As ministry leaders, the volunteers in your children’s ministry can often be so overwhelmed with tasks and responsibilities that they forget to take the time to care for themselves. This distraction can create the perfect recipe for disaster if it’s let go for too long. Take some time to encourage your team with these three devotional thoughts focused on soul care for leaders.
Examining Your Heart as a Children’s Ministry Volunteer
If someone were to ask a Children’s Ministry volunteer the question, “how’s your heart?” there may be a variety of answers. Depending on the day, or even the time of day, the response could vary. While this seems to be true of everyone in ministry, this question is especially relevant for those serving in the Children’s Ministry. Everyone knows the old familiar saying, "you can’t pour from an empty cup." Except sometimes? You can. Is it a good idea? Of course not. Will things still get done? Probably. Will there be joy in the process? Not likely. Will it be long-lasting? Almost certainly not. There are busy seasons in any children’s ministry where everyone seems to be running on fishy crackers and juice boxes. However, we must check in on our volunteers between those busy moments to make sure they are taking the time to refill from all those times they are pouring out. Most people join our teams because of a desire to serve God’s kids and the calling He has placed on their lives. Unfortunately, sometimes the actual serving part tends to take over. It is part of our ministry calling to make sure our teams are spending time with Jesus as a leader to leaders. Often. And more than just for preparing their lesson. This goes beyond just keeping an eye on the schedule to make sure they get time to be in service. This also means sometimes asking them hard questions and being prepared for real answers. It may be surprising to hear the responses. Are they facing burnout? It’s likely they haven’t had their hearts filled up in a while. Are they filled with joy? Chances are, they have spent some time in worship and hearing from the Lord. Our role is to help guide them in the choices that allow them to get filled back up. Then the serving comes from a place of overflow instead of a place of deficit.
I pray that your love will overflow more and more and that you will keep growing in knowledge and understanding. 10 For I want you to understand what matters, so that you may live pure and blameless lives until the day of Christ’s return. 11 May you always be filled with the fruit of your salvation—the righteous character produced in your life by Jesus Christ—for this will bring much glory and praise to God.
Examining Your Mind as a Children’s Ministry Volunteer
Serving God through Children’s Ministry can sometimes be a daunting task. In our culture, it can be easy to think that our meager one or two hours a week is sufficient to make a difference in a child's life. The mountains of technology, social media, and cultural pressures can feel like they win the battle before we even begin to fight. However, it’s important to remember a couple of very important facts. The Lord can do more in 30 seconds with a child’s heart than we can do on our own in an entire year with the curriculum and classroom. Our role is not to feel the burden of changing the hearts and minds of the kids. That’s God’s role. Instead, our part is to create an environment where God can work. While it may be tempting to throw in the towel to what seems an impossible task, we must realize that is exactly what the enemy wants. Instead, we are called to make up our minds to follow through on the calling that God has given us. We must protect our minds from any thoughts the enemy may try to use to distract and discourage us. It is through our thoughts that our behaviors and actions take root. How we think determines how we feel and how we feel determines how we act. The key? Guarding our minds.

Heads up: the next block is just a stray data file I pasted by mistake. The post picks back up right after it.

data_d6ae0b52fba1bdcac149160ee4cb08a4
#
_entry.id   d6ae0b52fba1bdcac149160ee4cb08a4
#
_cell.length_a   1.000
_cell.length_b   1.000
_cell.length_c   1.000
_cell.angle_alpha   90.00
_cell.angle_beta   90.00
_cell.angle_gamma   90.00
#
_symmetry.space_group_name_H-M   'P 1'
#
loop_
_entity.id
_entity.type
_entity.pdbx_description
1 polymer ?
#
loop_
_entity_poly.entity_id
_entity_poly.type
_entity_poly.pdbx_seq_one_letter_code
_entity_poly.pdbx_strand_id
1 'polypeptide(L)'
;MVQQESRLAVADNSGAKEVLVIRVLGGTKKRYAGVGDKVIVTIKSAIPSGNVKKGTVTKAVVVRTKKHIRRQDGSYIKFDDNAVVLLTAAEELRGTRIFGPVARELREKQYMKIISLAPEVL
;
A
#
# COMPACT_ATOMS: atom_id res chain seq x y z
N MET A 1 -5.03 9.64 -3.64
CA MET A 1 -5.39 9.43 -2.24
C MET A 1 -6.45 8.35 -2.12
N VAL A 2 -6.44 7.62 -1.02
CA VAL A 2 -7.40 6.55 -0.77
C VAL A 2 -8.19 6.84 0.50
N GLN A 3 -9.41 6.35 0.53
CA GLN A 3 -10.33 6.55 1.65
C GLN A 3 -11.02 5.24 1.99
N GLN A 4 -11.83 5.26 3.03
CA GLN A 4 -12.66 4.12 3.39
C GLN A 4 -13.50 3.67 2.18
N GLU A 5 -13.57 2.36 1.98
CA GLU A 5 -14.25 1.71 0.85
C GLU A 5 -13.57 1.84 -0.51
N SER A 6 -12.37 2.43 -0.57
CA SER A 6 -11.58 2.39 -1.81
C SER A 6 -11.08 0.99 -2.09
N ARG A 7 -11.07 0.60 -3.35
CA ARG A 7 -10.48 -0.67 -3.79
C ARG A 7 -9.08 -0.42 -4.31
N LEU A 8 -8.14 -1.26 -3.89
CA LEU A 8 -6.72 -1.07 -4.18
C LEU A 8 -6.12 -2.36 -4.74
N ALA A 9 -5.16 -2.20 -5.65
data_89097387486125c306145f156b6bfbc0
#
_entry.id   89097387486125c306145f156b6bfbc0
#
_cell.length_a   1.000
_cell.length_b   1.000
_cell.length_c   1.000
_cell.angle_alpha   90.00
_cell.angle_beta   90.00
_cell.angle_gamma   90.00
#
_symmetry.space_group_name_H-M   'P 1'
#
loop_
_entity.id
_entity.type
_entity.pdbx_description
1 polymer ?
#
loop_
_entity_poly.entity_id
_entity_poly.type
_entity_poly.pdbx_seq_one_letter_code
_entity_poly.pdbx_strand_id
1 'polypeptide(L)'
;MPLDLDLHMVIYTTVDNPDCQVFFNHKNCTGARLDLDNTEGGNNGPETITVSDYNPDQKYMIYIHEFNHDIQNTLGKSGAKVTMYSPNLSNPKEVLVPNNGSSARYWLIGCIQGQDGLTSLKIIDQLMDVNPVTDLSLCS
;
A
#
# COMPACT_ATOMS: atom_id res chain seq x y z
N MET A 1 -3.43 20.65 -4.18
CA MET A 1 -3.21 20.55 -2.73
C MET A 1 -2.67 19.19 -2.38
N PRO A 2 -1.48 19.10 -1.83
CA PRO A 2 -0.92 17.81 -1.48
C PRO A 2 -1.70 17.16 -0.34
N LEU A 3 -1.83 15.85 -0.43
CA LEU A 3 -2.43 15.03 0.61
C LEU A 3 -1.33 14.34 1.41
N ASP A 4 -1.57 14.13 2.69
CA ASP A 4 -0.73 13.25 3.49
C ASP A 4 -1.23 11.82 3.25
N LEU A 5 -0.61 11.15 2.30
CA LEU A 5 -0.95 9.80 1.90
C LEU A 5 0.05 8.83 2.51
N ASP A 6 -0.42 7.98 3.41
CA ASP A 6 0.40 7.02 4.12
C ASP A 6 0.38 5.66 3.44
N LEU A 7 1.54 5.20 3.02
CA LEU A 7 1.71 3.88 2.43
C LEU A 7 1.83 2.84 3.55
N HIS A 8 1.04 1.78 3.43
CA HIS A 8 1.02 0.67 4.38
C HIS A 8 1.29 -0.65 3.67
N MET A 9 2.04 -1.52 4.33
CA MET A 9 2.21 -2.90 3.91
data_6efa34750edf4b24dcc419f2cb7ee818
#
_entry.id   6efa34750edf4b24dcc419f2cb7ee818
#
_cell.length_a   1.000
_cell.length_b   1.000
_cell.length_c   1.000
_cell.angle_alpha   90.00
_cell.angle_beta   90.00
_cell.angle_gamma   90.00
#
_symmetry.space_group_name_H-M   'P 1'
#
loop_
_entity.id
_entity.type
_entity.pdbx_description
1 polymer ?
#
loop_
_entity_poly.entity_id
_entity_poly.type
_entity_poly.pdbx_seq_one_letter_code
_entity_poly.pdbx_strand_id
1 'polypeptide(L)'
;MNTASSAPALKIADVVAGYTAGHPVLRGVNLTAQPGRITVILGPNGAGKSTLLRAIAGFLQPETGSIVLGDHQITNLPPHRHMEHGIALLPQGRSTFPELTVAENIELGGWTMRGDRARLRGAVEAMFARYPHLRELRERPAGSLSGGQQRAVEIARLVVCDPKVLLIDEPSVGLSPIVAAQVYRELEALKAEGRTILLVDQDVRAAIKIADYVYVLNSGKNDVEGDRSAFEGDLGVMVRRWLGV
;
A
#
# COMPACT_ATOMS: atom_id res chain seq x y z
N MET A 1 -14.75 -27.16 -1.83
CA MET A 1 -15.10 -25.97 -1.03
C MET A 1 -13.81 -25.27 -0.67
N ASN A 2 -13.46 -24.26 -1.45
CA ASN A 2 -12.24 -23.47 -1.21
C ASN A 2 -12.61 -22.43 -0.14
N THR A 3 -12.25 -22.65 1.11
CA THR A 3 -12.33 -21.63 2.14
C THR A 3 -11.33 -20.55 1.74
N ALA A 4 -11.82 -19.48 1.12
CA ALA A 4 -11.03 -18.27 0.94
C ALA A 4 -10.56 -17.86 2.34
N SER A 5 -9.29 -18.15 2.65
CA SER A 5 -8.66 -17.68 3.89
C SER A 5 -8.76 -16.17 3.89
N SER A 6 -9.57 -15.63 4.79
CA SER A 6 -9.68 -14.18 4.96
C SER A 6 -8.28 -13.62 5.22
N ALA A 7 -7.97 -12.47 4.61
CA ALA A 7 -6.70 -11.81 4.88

Set your minds on things that are above, not on things that are on earth.
Examining Your Emotions as a Children’s Ministry Volunteer
When our hearts and our minds are set towards obedience to God, there is still one more factor that can distract us from the calling God has given us to serve His kids. Our emotions. Our emotions can sometimes feel so much bigger than our intentions. As a result, they can become the guiding principle of our behavior. Many of us struggle with a sort of imposter syndrome. We buy into this feeling that we are not qualified for what God has asked us to do and that someone else would be better at doing it. The reality is that you have everything you need. Because God equips those that He calls, He isn’t dependent on our own personality or experience to move and work in the lives of the kids He has called us to serve. Instead, God is looking for our obedience. That obedience can be hard if we are caught up in our emotions. Our commitment to serving in obedience to God must be bigger than how we feel in the moment. What we feel can sometimes be different than what we know. And what we know is that God has promised us never to leave us. That means He is with us, even in the moments that feel hard. Or scary. Or like He somehow picked the wrong person to fill this role. It’s those very moments that He shows up and uses us, despite the insecurities. It’s one of the coolest things the Holy Spirit does. Our role is to simply walk in obedience.
Do not be anxious about anything, but in everything by prayer and pleading with thanksgiving, let your requests be made known to God. 7 And the peace of God, which surpasses all comprehension, will guard your hearts and minds in Christ Jesus.
As we examine our hearts, our minds, and our emotions, let us remember that we are loved and called for a purpose.
Rachael Groll shares from the heart as she serves those around her in Meadville, Pa. You can connect with her on her blog, http://shehears.org/ where she shares free tools and resources to point others to Christ.